Acids and Bases
Equilibrium Constants
Free-Energy & Entropy
Further Enthalpy
Hess's Law
Rate of Reaction
Redox Equilibria
Redox Reactions

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Equilibria and Le Chatelier

Reversible Reactions

In most of the reactions we look at they go to completion which means the reactants combine and produce the product/s. However this is not true of all reactions; and such reactions are reversible as in the Haber Process.

the equation for the haber process

The symbol means that the reaction is going in both reactions and is in a state of dynamic equilibrium, the definition for this is that the concentrations of both the reactants and products remains the same.

Le Chatelier's Principle

Le Chatelier [shah - tel - iy - ay] principle says that a system in equilibrium will react to oppose any change placed upon it.

In practice this means the reaction will do the opposite of what is being done. For example, the Haber process reaction is exothermic, so if you heat up the container this reaction is taking place in, less of the forward reaction (which produces heat) will take place so the backward will be more. This is described as shifting the equilibrium to the left.

Now if we look at the effects of pressure. In the Haber reaction there are 4 moles on the left but only two on the right; therefore the pressure is dropping in the forward reaction. So if we increase the pressure the reactions will oppose this change by doing more of the forward reaction which will reduce pressure. Therefore the equilibrium is shifted to the right and the yield of ammonia is improved.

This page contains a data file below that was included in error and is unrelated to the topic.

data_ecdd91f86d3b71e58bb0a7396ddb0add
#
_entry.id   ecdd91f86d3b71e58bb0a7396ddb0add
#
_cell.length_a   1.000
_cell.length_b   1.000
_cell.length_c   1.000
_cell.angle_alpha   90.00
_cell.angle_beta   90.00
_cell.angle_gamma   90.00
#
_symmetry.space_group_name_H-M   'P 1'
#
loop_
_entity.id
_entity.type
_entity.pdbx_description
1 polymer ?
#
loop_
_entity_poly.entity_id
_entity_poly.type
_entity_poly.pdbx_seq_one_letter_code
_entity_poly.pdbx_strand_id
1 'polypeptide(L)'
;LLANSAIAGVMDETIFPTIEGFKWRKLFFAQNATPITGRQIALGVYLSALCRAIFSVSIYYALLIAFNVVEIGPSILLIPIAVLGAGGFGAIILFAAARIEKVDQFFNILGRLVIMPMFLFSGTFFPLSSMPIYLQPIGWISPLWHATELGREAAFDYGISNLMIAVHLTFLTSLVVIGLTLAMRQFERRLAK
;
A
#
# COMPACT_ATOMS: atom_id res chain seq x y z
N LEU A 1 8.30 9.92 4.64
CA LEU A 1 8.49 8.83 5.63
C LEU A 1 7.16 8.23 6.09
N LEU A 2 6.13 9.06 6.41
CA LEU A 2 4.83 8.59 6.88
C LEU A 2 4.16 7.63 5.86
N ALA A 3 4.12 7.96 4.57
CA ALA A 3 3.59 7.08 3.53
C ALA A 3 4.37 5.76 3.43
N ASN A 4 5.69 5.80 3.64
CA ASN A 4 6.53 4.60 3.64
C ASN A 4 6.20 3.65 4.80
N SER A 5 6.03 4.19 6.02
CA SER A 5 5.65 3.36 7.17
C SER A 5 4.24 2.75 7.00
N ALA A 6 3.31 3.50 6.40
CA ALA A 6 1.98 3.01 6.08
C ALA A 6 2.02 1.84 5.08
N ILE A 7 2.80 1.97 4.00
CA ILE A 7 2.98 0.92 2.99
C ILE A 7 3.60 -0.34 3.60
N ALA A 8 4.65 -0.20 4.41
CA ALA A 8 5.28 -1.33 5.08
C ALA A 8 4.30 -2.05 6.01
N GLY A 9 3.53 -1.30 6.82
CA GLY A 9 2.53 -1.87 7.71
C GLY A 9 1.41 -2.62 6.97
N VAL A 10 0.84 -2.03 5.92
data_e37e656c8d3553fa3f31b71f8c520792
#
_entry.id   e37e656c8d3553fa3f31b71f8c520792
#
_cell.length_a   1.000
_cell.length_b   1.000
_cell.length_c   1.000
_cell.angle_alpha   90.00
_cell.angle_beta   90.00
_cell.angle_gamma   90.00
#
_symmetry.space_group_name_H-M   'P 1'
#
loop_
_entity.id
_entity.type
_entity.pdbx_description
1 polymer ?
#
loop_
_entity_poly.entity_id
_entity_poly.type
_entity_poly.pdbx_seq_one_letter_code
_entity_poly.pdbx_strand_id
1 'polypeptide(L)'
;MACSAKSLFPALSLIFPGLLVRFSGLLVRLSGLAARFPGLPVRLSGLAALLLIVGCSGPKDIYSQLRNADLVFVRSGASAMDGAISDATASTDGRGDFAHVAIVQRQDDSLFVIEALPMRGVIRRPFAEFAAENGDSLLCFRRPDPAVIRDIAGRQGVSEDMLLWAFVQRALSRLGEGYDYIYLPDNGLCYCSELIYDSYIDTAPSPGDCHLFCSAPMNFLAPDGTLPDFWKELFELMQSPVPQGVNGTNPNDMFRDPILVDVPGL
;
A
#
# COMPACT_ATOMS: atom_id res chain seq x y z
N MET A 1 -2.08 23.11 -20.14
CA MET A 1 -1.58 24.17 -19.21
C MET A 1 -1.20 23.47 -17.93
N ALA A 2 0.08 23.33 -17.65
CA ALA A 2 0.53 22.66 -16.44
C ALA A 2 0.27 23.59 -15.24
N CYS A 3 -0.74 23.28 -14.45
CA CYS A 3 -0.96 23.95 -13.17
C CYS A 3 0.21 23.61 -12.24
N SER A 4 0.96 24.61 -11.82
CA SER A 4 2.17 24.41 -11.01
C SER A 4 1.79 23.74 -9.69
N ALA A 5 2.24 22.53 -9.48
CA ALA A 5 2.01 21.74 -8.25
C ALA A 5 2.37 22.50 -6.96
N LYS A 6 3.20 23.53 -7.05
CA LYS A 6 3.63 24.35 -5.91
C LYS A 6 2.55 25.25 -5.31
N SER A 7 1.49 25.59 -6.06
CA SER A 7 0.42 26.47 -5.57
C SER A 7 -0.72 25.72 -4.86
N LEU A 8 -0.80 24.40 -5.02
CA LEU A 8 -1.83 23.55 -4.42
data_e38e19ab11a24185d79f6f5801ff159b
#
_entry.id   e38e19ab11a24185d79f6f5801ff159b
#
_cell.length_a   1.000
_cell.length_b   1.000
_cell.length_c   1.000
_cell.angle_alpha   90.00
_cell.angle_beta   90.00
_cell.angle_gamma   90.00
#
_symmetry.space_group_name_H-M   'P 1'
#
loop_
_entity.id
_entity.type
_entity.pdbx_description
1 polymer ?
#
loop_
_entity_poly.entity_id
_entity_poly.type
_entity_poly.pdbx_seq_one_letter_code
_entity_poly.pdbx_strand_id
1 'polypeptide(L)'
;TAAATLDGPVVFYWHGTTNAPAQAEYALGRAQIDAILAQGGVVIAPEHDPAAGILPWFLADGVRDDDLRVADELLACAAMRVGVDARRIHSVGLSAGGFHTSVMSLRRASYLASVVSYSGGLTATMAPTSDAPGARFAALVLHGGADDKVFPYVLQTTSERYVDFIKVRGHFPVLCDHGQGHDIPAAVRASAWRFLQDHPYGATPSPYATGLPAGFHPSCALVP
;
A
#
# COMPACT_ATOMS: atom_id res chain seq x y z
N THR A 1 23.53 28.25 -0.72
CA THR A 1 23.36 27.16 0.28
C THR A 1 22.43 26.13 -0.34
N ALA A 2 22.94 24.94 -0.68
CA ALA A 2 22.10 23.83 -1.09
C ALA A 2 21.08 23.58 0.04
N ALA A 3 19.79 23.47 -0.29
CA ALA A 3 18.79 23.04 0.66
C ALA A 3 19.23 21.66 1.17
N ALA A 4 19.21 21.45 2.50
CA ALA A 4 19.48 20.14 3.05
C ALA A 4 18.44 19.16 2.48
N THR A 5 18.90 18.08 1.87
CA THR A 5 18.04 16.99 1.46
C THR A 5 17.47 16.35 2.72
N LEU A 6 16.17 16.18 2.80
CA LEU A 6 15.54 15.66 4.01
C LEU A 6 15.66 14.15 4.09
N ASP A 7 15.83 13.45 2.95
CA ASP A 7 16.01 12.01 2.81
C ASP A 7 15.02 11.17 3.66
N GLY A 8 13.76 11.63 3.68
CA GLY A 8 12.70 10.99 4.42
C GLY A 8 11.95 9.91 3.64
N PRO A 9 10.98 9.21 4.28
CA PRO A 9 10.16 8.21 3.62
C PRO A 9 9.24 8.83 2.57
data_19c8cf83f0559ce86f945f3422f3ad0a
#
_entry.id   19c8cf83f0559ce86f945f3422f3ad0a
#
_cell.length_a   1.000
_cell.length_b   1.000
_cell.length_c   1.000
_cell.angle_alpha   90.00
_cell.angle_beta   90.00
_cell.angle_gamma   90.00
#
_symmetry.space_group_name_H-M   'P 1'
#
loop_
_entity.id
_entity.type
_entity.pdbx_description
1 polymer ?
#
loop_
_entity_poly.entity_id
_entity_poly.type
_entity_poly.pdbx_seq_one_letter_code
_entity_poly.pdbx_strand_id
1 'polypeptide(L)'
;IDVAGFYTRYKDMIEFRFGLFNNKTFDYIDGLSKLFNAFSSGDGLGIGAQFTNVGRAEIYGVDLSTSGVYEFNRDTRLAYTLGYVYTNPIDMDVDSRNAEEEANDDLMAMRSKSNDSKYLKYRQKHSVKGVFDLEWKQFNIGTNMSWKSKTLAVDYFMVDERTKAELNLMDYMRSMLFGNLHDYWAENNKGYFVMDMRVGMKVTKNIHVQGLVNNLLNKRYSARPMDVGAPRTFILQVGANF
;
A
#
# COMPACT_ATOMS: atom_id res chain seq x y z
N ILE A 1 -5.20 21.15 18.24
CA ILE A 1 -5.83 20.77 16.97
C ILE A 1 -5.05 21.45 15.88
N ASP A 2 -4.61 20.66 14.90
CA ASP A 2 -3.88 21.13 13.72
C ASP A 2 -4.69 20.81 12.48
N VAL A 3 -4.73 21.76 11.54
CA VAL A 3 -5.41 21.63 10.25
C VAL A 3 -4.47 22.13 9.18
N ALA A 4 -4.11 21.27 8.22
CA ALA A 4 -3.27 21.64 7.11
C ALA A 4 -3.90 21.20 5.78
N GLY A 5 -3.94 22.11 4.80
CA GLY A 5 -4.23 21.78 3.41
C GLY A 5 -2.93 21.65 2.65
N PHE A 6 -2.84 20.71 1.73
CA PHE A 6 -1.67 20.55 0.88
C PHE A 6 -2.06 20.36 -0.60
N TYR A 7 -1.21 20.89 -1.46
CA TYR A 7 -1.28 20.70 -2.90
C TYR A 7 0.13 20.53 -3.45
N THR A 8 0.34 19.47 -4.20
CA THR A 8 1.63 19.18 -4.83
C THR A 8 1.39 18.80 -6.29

A catalyst doesn't affect the position of equilibrium. If you think of the reaction as going backwards and forwards at the same rates; the catalyst will only make this movement happen quicker which doesn't give you any more of one or the other.


The Haber process is heavily referenced in this article; and like many reactions its purpose is to manufacture ammonia to be sold. Therefore Chemists want to find a way of doing the reaction in such a way that they spend the least amount on making it happen and get the most out of it.

To do this they need to consider the principles of equilibrium. An intermediate temperature of 480°C. But you may think: that isn't low? It is true that the yield of ammonia is better at lower temperatures, however it also means the reaction is slower, so these two issues have to balanced. A similar situation is exists for pressure, since high pressure requires expensive equipment that can withstand the conditions.

Another industrial reactions that happens in equilibrium is the contact process to make sulphuric acid, which, through using the principles set out in this page, Chemists have got to a 99.5% conversion; with the remaining 0.5% being recycled back into the reaction.